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What is the complexity of inserting into sorted link list in big-O notation? Let say I have 5 elements and what is the complexity to insert all of them.

Thank you very much

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but you are doing O(n) searches n times, that wouldn't make it O(N^2)? – Tron Nov 14 '09 at 16:58
You need to define n (and perhaps also N if it's not the same). Joe has taken n to be the number of elements in the list before you start, and 5 to be the number of elements added. Now you seem to be saying that n is the number of elements being added. So I think some simple miscommunication has occurred. – Steve Jessop Nov 14 '09 at 17:29

Think about what a single insertion into a sorted link list means. You have a new element that has to go somewhere in the list.

1) You have to find the right place in the list. This is a linear search. O(n)

2) Insertion is easy: create new node, fix pointers to the previous and next nodes. O(1)

In this case, the O(n) outweighs the O(1) so it's O(n).

The number of elements doesn't really apply to big-O, since it's all based on orders of magnitude.

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but you are doing O(n) searches n times, that wouldn't make it O(N^2)? – Tron Nov 14 '09 at 16:56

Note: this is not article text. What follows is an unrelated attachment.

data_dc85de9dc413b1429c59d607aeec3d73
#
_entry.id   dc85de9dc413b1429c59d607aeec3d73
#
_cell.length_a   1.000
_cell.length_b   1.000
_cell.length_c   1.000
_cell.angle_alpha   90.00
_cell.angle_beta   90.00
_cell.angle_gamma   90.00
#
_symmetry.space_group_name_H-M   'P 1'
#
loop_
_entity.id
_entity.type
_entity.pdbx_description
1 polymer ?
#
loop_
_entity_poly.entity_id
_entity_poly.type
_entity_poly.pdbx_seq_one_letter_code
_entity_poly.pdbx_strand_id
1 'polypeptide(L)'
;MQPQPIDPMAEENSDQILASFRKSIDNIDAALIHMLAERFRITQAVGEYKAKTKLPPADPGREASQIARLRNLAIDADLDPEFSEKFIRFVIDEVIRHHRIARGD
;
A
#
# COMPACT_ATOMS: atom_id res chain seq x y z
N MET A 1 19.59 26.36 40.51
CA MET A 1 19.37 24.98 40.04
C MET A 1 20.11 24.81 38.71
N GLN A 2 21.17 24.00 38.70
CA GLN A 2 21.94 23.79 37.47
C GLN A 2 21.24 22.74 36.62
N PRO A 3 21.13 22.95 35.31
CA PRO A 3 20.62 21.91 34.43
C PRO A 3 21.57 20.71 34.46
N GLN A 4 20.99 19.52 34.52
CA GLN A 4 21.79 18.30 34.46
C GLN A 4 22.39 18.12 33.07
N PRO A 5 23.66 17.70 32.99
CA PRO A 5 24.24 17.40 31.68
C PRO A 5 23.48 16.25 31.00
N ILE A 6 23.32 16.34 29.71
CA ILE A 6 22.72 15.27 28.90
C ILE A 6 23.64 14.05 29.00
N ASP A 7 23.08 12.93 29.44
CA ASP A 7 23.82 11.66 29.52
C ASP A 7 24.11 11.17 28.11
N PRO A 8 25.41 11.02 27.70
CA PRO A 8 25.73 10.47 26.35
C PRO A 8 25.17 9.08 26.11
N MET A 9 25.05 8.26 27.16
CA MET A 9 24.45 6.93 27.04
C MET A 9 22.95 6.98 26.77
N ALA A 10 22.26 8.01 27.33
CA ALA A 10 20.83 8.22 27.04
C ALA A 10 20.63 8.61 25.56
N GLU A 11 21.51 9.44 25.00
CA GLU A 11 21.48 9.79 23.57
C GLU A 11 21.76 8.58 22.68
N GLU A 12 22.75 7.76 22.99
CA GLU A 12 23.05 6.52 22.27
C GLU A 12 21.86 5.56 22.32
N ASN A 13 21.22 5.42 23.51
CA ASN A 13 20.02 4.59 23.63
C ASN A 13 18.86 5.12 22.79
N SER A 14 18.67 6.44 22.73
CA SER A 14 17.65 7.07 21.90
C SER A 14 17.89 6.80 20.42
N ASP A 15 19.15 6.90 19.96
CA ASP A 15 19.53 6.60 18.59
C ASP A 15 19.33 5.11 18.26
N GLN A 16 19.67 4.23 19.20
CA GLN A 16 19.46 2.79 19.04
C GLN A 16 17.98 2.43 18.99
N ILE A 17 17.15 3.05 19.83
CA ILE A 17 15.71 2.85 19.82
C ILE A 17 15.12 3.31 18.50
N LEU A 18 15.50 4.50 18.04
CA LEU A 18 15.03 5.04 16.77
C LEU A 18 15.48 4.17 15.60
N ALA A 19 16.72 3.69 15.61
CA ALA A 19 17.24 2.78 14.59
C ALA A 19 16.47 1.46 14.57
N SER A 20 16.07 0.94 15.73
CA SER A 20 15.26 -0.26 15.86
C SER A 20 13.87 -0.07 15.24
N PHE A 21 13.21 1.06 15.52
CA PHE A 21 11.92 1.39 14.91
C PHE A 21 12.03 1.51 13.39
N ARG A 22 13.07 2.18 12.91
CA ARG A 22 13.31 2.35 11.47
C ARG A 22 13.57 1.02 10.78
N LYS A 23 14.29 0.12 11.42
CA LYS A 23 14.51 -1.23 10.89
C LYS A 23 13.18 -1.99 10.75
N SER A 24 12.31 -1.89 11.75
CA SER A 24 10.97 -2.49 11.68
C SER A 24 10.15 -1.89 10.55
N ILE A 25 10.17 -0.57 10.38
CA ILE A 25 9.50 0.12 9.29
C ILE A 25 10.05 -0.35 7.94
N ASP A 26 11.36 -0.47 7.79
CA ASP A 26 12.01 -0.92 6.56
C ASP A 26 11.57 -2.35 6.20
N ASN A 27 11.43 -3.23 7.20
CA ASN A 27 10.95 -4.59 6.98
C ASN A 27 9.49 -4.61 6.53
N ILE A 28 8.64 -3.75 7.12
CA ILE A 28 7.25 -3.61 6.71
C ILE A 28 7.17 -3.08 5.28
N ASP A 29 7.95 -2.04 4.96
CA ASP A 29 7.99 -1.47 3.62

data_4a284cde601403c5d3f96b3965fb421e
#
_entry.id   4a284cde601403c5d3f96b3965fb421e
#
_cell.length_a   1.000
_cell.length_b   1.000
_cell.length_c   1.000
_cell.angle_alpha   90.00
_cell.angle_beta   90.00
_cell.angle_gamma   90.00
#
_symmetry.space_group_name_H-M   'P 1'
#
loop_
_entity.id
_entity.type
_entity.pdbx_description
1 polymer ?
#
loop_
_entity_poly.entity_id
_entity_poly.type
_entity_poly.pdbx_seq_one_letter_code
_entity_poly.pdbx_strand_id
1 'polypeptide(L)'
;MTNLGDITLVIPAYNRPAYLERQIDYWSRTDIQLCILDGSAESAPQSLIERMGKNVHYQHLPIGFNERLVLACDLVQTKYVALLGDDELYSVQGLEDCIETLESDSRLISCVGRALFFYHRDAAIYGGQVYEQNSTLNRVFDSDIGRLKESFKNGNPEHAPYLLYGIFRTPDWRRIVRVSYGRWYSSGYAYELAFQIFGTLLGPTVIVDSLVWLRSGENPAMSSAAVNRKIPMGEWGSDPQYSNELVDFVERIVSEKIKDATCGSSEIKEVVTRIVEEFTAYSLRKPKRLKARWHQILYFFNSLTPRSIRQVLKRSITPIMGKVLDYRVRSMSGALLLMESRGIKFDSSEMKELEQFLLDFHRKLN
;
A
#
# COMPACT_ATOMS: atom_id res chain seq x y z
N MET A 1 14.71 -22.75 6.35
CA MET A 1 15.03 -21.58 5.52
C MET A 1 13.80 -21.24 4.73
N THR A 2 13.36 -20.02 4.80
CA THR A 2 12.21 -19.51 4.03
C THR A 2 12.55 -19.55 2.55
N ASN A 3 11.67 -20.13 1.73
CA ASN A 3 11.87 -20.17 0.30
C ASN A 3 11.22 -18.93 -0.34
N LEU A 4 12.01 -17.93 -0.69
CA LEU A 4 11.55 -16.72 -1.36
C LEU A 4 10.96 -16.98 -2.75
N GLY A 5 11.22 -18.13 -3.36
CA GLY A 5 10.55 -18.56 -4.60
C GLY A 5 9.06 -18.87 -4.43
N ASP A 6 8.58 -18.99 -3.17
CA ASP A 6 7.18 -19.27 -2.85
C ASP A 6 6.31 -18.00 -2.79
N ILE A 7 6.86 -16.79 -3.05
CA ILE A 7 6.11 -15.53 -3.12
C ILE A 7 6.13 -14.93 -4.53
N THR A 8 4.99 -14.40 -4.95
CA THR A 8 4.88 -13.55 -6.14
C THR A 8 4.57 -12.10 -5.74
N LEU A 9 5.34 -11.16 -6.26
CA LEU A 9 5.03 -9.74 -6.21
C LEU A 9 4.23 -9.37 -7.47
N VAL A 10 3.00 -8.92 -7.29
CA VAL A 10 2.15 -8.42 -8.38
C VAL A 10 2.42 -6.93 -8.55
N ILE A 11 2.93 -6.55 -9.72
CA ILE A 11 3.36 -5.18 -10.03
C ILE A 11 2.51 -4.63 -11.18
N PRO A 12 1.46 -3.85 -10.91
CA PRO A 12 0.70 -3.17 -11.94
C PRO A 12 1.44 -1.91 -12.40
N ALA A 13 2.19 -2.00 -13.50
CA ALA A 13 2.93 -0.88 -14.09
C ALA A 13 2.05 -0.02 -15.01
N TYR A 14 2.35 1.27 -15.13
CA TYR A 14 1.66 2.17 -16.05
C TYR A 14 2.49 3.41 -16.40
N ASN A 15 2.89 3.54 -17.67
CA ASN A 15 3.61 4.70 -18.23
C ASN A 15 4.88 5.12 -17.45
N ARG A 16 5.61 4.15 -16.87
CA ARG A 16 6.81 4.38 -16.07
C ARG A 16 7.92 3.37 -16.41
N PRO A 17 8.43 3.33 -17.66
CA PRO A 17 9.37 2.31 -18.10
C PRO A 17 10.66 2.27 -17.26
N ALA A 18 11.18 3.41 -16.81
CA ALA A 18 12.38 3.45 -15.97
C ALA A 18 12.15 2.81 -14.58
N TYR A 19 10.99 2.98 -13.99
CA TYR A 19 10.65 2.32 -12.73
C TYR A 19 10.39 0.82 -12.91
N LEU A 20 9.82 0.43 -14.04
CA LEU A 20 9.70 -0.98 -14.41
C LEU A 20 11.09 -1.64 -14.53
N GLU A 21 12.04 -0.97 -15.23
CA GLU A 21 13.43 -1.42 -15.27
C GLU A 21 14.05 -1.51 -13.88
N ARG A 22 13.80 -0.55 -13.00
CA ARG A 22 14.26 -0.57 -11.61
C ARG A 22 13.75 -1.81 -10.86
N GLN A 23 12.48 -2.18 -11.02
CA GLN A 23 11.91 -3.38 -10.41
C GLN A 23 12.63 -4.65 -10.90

@Tron: No, the number of insertions doesn't depend on the length of the list - it's O(mn). – Nick Johnson Nov 14 '09 at 17:22
I think the question is worded a little hazily, but now what I suspect he means is he's starting with an empty list, and inserting N elements. In which case, saying "let's say 5" is completely misleading, since if N isn't a variable, then complexity is not a relevant concept. – Steve Jessop Nov 14 '09 at 17:26

First, I'd recommend reading the Wikipedia article on Linked Lists, especially the (small) part about speeding up search.

Now, to answer your question, an insertion into a linked list takes O(1) time if you already know where you want to insert it. Since we're talking about a Sorted Linked List, and you're inserting without knowing where an element is supposed to go, it will take you O(n) time (since you have to search the whole list to find the place the element goes). Notice that actually adding the element is O(1), like I said above.

Notice that this is not a very effective search, since searching a sorted array, for example, takes O(lg(n)) time (using a Binary Search). Unfortunately, with an array, after finding the element, the insertion itself is not O(1) (it's usually O(n)), which means that using an array doesn't speed you up overall, even though the search is faster.

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If you want the search and insertion to both be faster, you probably want to use a b-tree (is that what it's called?) as the data structure. I believe in-order traversal is still O(n), but searches (eg. to find insersion point) are O(lg(n)) and I think single insersions are also O(lg(n)) or a slight variation of that (maybe it was O((lg(n))^2). – Rob Parker Dec 2 '09 at 20:07

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